The phrases “spirit of prophecy” and “testimony of Jesus” appear together only in Rev 19:10. That verse closes with the following admonition to John when he falls down before the angel speaking to him: “I am a fellow servant with you and your brothers who hold to the testimony of Jesus. Worship God. For the testimony of Jesus is the spirit of prophecy.” Dr. Tom Constable explains:
“To emphasize the centrality of Jesus Christ in our testimony and to encourage worship of God, the angel said that the spirit of prophecy is the testimony of Jesus. The last clause of the verse (‘for the testimony of Jesus is the spirit of prophecy’) is capable of various interpretations. Some take the genitive ‘of Jesus’ as objective, which yields two possible understandings. Perhaps the angel meant that testimony about Jesus is the common substance of all prophecy, that all prophecy ultimately reveals Him. Alternatively the angel could have meant that the true spirit of prophecy always manifests itself in bearing witness to Jesus; prophecy that does not bear witness to Him is false prophecy. If the genitive is subjective, the angel meant that the testimony that Jesus has given is the essence of prophetic proclamation. This last view seems preferable since it affords the best explanation of why John should not worship the angel: Jesus is the source of revelation, and angels just communicate it. Moreover the phrase ‘of Jesus’ in the preceding clause also seems to be subjective.” http://www.soniclight.com/constable/notes/pdf/revelation.pdf at Rev 19:10.
I think what Dr. Constable is saying is that the passage can be understood as proclaiming that either all prophecy is about revealing Jesus or prophecy is explaining the testimony Jesus has given. I agree with Constable’s choice of the latter view. Pastors today are essentially exercising a prophetic role as they explain the testimony that Jesus has given, which is recorded in the words of the Bible. Thus, the pastor under the filling of the Holy Spirit exercises a prophetic gift as both a pastor and teacher to explain the testimony of Jesus as recorded in the Bible, rather than to predict the future as biblical prophets often did. Todd does not predict the future, but he does explain Scripture in a way that is understandable, convicting, and inspiring to those in the audience. In doing so, he is exercising a prophetic role to explain the testimony of Jesus. But he does not say that his teaching on Sunday is authoritative on a par with Scripture. He explains Scripture in his messages, but he makes it clear that it is the Scripture itself that is the authoritative source of truth. Does that help you with the difference between the Adventist view and the view I am sharing?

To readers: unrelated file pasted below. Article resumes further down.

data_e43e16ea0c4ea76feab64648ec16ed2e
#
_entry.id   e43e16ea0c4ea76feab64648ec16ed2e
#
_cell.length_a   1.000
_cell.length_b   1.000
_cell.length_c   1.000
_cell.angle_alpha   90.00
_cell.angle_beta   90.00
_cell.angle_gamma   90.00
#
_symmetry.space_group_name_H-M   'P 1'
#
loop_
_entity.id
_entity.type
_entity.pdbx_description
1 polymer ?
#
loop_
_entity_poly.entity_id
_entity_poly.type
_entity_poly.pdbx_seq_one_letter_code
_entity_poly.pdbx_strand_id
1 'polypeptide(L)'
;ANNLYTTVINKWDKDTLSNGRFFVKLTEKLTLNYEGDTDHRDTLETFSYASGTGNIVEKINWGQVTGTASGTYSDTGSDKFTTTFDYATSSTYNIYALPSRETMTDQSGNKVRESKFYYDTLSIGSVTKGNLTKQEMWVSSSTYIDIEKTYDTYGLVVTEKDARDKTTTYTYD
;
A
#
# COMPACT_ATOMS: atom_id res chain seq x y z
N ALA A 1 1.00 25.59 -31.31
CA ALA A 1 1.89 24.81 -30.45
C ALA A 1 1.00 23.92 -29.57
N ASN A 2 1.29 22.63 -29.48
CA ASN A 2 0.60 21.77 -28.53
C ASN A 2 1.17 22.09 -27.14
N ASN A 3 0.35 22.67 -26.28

In sum, the Seventh-Day Adventist views seem to ascribe to the writings of Ellen G. White an authority that properly belongs only to the Bible. I would differ with Belief #18 above by saying that only Scripture is the authoritative source of truth, and, as 2 Timothy 3:16-17 points out, it is what is profitable for teaching, for reproof, for correction, and for training in righteousness. Both Mormonism and Seventh-Day Adventism seem to elevate people and their writings to places of authority that should be reserved alone for the words of Scripture.
Hope this helps. Let me know if you have any questions. There are a bunch of other thoughts we could pursue, so I would be happy to get together with you if you would like to visit further.
Praying that God will give you boldness and clarity from His Word to share Truth with your friends.
Men’s Equipping Director
Watermark Community Church